Aurora Cannabis’ (NYSE:ACB,TSX:ACB) shares were rocked on Thursday (September 12) after the company released the report for its fiscal Q4 and fiscal 2019 after trading hours on Wednesday (September 11).
In Toronto, Aurora closed at a price of C$8.51 per share on Wednesday and dropped to C$7.76 when markets opened in Toronto on Thursday, a decrease of almost 9 percent in value. As of 3:19 p.m., shares of the firm in New York sharply declined over 9 percent for the day, representing a price point of US$5.88.
Despite a net revenue of C$98.9 million for the most recent quarter, representing an increase of 52 percent over its fiscal Q3, the cannabis firm missed the goals it laid out in a guidance it released in August.
The company originally anticipated net revenues between C$100 million and C$107 million for the operating quarter, missing the low end of its target by 1 percent and the high end by 8 percent.
Net revenues for the entire fiscal 2019 year for Aurora came in at C$247.9 million, up almost 350 percent from its fiscal 2018 year.
The company sold 36,628 kilograms of the 57,442 kilograms of cannabis it produced over the course of the fiscal year.
During a call with investors, Aurora’s chief corporate officer Cam Battley said the net revenues were not reflective of the core cannabis revenues, which came in at the top of its guidance projection at C$94.6 million where the guidance had anticipated revenues between C$90 million and C$95 million.
Battley chalked up the difference in amounts to the company’s ancillary cannabis items, which were “more variable” than cannabis products when it came to sales. He added the performance of Aurora’s non-cannabis units managed under separate governance structures were less visible to the company.
“We required a lot from our ancillary companies and operations, specifically with respect to our analytical testing and our patient counselling, and we can’t record revenue internally for intra-company transfers,” said Battley.
While the firm may have missed its financial target, the Q4 report highlighted that the company had grown its patient base to over 84,000 patients and had C$29.7 million in medical cannabis revenue.
Aurora reported a significant decrease in the selling price of cannabis in its Q4, down to C$5.32 from C$6.40 reported in Q3 2019, representing a drop of almost 17 percent, due to an increase in sales volume in both consumer and wholesale markets.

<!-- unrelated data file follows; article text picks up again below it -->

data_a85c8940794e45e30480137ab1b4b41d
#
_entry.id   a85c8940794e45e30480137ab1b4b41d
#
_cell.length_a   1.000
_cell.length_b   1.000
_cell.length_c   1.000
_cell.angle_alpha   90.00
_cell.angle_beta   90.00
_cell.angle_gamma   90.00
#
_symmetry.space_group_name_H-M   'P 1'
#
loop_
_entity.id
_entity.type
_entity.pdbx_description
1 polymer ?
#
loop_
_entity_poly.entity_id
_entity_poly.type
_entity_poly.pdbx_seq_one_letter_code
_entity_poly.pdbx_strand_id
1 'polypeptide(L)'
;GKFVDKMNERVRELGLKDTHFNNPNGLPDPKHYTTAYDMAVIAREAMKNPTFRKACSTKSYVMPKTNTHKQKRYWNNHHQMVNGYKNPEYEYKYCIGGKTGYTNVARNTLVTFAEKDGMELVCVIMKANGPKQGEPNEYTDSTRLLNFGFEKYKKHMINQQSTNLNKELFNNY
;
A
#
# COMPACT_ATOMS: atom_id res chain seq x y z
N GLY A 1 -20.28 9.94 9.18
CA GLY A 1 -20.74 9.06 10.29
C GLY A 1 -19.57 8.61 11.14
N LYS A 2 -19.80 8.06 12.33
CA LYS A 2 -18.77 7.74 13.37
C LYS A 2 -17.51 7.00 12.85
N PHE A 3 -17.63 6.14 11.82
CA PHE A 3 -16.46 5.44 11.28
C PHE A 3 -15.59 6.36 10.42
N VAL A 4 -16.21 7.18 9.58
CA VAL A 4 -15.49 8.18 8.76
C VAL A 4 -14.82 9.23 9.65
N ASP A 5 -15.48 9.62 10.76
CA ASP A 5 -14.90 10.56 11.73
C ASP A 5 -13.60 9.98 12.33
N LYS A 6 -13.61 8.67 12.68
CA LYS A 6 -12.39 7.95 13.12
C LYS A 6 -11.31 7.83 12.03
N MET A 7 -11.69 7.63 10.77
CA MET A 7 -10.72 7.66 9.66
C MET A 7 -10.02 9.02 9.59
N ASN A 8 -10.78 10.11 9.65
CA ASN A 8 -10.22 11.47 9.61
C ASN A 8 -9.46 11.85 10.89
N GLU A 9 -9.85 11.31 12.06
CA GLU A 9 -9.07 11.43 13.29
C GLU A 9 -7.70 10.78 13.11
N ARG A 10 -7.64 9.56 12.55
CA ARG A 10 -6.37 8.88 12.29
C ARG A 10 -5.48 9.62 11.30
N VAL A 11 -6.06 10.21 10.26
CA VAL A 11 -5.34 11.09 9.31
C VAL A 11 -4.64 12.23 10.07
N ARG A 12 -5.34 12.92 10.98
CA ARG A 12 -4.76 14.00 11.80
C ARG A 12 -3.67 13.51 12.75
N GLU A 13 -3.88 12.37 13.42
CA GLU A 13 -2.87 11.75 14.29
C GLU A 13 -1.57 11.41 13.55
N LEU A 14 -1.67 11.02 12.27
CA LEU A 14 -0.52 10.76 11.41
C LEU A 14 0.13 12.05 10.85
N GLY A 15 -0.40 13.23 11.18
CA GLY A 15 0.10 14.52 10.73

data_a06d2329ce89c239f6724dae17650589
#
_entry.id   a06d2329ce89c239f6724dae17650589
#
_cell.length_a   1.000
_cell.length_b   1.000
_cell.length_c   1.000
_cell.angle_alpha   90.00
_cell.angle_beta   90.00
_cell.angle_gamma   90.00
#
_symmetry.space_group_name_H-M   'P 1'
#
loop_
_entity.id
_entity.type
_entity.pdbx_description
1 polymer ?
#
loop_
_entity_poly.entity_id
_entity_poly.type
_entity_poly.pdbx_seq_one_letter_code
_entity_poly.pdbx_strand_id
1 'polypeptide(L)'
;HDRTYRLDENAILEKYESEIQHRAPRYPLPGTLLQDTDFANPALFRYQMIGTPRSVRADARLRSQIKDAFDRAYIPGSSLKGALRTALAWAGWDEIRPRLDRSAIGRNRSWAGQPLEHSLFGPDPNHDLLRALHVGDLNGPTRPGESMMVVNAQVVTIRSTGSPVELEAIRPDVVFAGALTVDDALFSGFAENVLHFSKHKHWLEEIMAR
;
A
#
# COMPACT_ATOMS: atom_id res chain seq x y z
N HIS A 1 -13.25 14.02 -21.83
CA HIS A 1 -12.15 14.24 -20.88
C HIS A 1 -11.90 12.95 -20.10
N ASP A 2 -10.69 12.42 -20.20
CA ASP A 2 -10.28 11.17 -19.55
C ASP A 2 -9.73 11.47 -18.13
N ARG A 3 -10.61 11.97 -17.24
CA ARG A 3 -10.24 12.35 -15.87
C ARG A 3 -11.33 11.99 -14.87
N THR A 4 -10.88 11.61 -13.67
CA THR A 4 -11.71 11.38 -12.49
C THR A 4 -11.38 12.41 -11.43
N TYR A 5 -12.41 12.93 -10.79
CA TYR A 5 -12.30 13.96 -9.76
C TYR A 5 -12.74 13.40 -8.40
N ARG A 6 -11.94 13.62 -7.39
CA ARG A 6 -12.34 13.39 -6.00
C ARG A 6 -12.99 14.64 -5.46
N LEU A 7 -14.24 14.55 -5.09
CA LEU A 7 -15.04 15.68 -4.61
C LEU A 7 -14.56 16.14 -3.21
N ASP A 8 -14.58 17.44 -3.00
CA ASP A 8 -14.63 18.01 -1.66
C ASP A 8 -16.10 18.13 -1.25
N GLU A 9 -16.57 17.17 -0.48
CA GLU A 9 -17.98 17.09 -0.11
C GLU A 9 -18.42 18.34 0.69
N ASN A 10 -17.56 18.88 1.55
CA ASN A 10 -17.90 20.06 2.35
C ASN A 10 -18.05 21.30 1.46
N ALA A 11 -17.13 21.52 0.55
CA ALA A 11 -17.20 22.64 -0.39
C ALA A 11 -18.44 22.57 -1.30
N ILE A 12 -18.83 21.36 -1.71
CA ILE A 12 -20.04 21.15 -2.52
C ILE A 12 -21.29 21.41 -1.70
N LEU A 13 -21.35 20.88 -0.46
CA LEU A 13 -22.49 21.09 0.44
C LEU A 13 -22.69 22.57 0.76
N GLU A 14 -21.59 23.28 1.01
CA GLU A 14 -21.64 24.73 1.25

The company reported it had increased its production yield to 29,034 kilograms of flower in Q4, up from 15,590 kilograms in Q3 of 2019. The company attributed this to upping production at two of its facilities in Ontario.
Aurora’s recent selling of its remaining shares of The Green Organic Dutchman (TSX:TGOD,OTCQX:TGODF) added C$86.5 million in gross proceeds to the company, representing a 50 percent internal return rate, according to the earnings report.
Battley also mentioned the company is currently producing vape pens, mints, gummies and chocolates ahead of the legalization of edible marijuana products later this year in Canada — the so-called Cannabis 2.0, which is set to arrive on October 17.
The company sees the new wave of cannabis legalization as a boon for the market and expects to have its lineup of products ready by December this year, which is the earliest ingestible products will be available to consumers, according to Health Canada.
Aurora CEO Terry Booth said during the call the company is now looking to expand its footprint in the US on a state-by-state basis, citing the farm bill that was passed last year — which descheduled hemp and its derivatives — as a driver for the growth of the CBD market in the country.
“As part of the US market strategy, the company is considering its stakeholders and how various state and federal regulations will affect its business prospects,” the company said in the press release.
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Securities Disclosure: I, Danielle Edwards, hold no direct investment interest in any company mentioned in this article.